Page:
All this changed in 1991 with the fall of Communism in Russia and the return to the Orthodox world of an invigorated and powerful Russian Church, fresh from martyrdom. At the present time, the Patriarchates of Constantinople and Moscow are vying with one another for leadership, that is, for spiritual, moral and intellectual authority, in the Orthodox world. The Sourozh crisis is merely one example of this competition and follows some fifteen years of examples of Constantinople’s attempts to assert itself against a renewed Russia. These stretch from a disputed Greek parish under the Patriarchate of Jerusalem in Australia, through Estonia and the Ukraine, to Mt Athos and the Church of Greece. Who will obtain that leadership, who will acquire authority in the Orthodox world? We do not know, but surely the following can clearly be stated:

Spiritual authority can only be held by a Church with a strong spiritual life, a love of the Holy Fathers and the Tradition, a love of all the saints (not just those of a certain nationality), with a flourishing monastic life, a healthy episcopate and therefore a vigorous parish life. Here we are not talking about quantity (the Russian Church would easily win in this respect), but quality. Only a Church which safeguards the purity of Holy Orthodoxy, without making compromises with States or other organizations, which keeps its integrity and principles, and therefore its humility, can obtain spiritual authority.

Moral authority comes from spiritual authority. It means the elimination of the practice of allowing States to appoint bishops, who are therefore linked to State or other organizations, secret or otherwise. It means the elimination of simony. It means standing up to transnational ‘human rights’ organizations, which insist on Orthodox countries legalizing practices such as abortion and sodomy.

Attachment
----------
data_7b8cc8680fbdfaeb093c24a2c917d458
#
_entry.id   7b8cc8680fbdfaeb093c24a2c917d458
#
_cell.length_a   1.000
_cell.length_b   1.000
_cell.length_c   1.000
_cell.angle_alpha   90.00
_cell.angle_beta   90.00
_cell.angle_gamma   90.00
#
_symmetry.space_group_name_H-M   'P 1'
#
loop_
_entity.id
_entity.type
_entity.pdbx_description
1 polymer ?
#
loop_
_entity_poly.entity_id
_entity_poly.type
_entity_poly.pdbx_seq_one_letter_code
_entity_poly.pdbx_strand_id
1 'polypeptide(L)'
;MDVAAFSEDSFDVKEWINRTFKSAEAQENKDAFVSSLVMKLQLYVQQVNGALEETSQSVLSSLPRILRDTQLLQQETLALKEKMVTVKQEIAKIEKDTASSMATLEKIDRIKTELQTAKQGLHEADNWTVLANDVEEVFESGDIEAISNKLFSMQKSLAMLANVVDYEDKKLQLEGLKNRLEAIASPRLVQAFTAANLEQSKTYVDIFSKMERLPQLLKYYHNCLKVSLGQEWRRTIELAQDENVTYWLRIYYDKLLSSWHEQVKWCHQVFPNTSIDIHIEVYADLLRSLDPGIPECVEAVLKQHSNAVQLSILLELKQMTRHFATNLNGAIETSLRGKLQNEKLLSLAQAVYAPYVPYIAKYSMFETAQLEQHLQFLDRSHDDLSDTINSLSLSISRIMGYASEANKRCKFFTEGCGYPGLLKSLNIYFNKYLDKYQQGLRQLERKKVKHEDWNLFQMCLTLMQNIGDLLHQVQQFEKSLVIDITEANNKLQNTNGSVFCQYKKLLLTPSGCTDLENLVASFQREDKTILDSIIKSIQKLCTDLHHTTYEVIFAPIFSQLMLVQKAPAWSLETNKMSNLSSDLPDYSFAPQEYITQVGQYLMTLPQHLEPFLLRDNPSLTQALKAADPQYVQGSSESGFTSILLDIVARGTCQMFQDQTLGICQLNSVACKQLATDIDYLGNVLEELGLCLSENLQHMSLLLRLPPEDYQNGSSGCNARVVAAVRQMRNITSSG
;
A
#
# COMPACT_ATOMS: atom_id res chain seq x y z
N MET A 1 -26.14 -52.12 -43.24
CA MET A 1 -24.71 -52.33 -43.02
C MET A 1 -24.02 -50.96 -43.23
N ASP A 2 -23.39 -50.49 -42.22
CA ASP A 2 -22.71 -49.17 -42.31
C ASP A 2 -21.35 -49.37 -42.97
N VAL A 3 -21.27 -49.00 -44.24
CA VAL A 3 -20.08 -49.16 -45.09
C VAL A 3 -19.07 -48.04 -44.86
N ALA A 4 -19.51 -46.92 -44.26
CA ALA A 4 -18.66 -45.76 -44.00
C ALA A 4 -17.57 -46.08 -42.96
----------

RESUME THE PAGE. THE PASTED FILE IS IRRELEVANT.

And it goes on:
Intellectual authority comes from moral authority. It means standing up to the forces of this world, with their globalist and humanistic philosophy. It means being a multinational, multilingual and missionary Church, which is not afraid of organizations which might protest against these developments. It means encouraging the necessary diversity of liturgical languages and decentralization, without the imposition of a monolithic, mononational model.

Whoever wins this battle for authority, for the spiritual, moral and intellectual leadership of the Orthodox world, will show vision. This will be the vision of an Orthodoxy which is no longer anti-Tradition, no longer arrogantly ‘westernized’, no longer anti-monastic, no longer anti-missionary, no longer centralized and ‘papalized’, no longer politically slavish, no longer compromised and secular, but spiritually, morally and intellectually renewed and vigorous.

In this Year of our Lord 2006, on the Eve of Pentecost and the Descent of the Holy Spirit, we ask: Who will stand up for real Orthodoxy and lead the way?

Priest Andrew Phillips

28 May/10 June 2006

  to top of page